In Japanese, there is a saying “geijutsu no aki.” Literally, it means “artistic autumn”; in practice it means autumn is the best time to enjoy the arts, when the weather is pleasant and bright before the hectic and cold yearend. This month — with many foreign dance companies and contemporary performance groups passing through Japan — is an ideal time to escape your routine and voyage into unknown artistic realms.

My own “artistic autumn” has gotten off to a flying start thanks to productions by two French contemporary dance companies that trod the boards at the Setagaya Public Theater (SEPT) in Sangenjyaya over the last two weeks as part of the glittering France Danse 03 festival.

The first of these was “Les applaudissements ne se mangent pas (We Cannot Eat Applause)” by the Lyons-based Maguy Marin company. Here, on a stage ringed by hanging bolts of material in primary colors, four male and four female dancers in regular street clothes seemed to appear and disappear, running, colliding, tumbling, wrestling and writhing. They were totally absorbing in their masterful timing, choreography and athletic grace. The concept, it appeared, intended to say something about confrontation in a competitive world, about self-interest and the transience of power. But however you chose to interpret it, this was a dance feast for the senses.

The second production I saw at SEPT was one of the best I’ve been to this year, and one of the most original dance productions I’ve seen for far longer. “Neverland” by Compagnie La Maison concerned what it called the universal “mechanism of love,” specifically egoism in love, as it expresses itself through rivalries, jealousy and the urge to control the beloved.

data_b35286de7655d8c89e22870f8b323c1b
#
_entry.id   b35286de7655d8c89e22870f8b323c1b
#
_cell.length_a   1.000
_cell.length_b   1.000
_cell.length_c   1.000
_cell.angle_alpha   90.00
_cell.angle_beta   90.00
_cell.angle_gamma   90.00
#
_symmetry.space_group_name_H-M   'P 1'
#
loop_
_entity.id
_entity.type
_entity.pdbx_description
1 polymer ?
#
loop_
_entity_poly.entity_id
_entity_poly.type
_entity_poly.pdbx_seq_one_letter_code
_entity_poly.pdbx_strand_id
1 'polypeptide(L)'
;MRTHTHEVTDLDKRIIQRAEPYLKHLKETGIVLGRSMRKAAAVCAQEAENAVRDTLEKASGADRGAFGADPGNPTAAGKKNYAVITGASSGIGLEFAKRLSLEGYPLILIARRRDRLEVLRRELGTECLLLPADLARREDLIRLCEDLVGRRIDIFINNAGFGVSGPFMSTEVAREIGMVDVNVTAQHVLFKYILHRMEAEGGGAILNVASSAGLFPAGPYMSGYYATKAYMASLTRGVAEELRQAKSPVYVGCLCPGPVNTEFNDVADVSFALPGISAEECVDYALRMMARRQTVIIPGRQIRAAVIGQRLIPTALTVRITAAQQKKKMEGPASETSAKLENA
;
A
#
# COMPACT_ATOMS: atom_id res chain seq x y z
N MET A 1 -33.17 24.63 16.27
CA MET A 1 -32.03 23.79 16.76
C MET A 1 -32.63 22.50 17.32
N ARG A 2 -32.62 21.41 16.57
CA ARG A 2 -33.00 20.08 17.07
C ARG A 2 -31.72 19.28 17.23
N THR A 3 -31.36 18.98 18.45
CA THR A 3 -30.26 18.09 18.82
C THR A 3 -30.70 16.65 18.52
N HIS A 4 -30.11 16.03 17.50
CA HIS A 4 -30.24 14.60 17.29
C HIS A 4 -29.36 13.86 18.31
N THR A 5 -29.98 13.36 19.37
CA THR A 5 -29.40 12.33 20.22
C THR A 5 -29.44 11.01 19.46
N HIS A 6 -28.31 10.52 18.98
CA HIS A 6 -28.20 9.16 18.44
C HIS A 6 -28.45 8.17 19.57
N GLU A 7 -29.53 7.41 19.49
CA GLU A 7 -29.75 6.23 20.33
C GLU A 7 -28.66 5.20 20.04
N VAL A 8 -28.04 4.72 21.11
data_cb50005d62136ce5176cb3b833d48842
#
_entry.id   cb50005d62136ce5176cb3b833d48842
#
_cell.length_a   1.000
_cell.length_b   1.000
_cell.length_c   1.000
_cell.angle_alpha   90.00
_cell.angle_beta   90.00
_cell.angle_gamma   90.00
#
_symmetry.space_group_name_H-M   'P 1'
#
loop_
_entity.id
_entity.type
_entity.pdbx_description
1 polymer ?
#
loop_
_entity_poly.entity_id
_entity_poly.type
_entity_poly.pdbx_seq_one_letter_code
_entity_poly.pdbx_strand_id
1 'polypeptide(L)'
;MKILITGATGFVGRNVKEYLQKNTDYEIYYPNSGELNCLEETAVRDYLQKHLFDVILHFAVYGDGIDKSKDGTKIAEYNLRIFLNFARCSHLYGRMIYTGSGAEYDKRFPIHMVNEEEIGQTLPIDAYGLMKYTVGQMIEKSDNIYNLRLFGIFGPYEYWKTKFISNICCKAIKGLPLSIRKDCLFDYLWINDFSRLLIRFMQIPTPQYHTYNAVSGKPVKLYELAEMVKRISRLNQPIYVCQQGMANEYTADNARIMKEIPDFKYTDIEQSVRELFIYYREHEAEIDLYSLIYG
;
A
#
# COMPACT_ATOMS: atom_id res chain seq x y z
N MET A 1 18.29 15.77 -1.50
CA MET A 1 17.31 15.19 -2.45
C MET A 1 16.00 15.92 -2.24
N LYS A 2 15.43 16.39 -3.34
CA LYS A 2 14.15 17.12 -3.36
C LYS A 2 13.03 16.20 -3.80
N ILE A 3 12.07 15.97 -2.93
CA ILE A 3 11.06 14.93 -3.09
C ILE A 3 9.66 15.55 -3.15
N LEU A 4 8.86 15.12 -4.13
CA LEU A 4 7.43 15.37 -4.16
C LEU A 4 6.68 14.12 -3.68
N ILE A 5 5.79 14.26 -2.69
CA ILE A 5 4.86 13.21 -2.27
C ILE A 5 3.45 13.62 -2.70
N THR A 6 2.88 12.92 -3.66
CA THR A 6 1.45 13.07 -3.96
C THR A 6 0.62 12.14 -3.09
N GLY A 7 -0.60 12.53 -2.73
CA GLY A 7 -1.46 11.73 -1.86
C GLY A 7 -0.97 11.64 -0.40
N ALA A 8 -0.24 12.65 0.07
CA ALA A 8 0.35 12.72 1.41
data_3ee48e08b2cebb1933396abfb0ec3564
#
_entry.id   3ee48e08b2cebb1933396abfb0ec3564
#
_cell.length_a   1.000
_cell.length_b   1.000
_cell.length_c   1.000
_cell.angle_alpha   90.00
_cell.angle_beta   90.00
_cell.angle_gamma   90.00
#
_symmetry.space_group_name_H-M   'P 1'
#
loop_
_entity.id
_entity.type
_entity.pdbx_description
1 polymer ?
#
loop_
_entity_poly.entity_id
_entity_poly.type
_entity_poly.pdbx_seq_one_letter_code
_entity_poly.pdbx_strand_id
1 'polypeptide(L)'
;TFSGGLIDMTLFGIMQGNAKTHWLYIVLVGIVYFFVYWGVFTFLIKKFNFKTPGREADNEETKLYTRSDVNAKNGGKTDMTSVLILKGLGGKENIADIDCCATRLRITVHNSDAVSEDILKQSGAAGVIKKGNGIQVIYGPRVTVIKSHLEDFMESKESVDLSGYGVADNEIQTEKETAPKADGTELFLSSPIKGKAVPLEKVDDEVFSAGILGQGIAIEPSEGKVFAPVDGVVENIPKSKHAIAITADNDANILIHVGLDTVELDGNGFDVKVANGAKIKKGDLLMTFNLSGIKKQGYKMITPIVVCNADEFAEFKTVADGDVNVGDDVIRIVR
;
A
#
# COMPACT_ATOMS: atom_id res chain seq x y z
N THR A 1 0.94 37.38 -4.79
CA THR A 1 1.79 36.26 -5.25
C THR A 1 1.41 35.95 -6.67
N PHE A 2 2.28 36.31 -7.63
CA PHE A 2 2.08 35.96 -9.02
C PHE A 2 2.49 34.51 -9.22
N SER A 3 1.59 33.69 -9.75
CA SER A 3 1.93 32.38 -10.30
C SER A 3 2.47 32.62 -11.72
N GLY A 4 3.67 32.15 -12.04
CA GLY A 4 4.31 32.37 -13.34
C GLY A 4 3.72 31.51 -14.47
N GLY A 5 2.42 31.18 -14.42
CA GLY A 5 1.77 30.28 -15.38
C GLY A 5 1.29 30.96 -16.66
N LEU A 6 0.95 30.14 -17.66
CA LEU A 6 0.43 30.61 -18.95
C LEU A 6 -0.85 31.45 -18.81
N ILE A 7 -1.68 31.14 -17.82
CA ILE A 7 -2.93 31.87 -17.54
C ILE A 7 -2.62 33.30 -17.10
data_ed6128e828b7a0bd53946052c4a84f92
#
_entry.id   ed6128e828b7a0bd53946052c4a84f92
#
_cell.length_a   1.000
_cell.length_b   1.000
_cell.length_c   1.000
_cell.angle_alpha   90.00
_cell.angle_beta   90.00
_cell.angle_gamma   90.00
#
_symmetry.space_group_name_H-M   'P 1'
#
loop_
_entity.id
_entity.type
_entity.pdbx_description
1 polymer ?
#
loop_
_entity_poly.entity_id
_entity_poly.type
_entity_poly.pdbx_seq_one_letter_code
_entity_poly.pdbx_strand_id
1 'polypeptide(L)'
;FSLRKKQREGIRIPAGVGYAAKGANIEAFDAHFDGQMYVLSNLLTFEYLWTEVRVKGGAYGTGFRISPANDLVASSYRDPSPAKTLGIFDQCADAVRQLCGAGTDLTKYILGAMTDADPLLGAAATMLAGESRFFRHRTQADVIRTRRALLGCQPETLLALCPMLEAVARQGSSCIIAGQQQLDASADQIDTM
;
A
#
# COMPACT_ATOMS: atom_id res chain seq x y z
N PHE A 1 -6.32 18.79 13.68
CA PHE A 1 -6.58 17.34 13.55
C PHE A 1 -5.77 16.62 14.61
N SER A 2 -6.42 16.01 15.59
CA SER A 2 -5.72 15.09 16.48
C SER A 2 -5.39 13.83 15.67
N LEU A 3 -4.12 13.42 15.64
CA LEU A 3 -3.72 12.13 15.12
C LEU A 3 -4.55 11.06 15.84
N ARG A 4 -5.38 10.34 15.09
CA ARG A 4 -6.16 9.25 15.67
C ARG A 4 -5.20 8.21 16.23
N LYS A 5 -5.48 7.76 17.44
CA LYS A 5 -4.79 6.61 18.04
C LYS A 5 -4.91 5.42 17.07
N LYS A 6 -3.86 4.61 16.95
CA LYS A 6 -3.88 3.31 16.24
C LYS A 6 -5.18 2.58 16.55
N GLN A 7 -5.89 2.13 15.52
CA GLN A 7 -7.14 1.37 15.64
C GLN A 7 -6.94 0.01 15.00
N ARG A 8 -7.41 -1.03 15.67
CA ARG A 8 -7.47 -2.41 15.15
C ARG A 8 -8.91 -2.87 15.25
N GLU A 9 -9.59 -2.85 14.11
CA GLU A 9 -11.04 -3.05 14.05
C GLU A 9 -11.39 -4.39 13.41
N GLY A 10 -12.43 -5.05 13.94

This fraught, tense and enthralling production used all kinds of effects, from innovative sound effects and high-concept video projections with which dancers interacted, to accomplished dance technique and a striking staging. (The stage was surrounded by a metal fence, suggestive of . . . self-imposed restraints? A zoo?)

Remarkably, and beautifully, “Neverland” expressed inner conflicts and dilemmas as clearly as any play might, using thousands and thousands of words.

“Artistic autumn” continues in a multinational vein at SEPT. Next up is a collaborative work from the Canadian-born, Chinese-American artist Pin Chong, who works with Japanese puppet players and contemporary dancer Sawako Iseki. Their “Kaidan Obon (Obon Ghost Story)” uses human-size puppets and projection effects in a three-part piece, two of whose segments are inspired by the stories of Yakumo Koizumi — better known by his original, English name of Lafcadio Hearn.

All this, though, only scratches the surface of this season’s bonanza of multicultural and multinational stagings in Tokyo and beyond. So, why not give yourself a break from routine, just this once? Step into a theater — and discover a whole new world.

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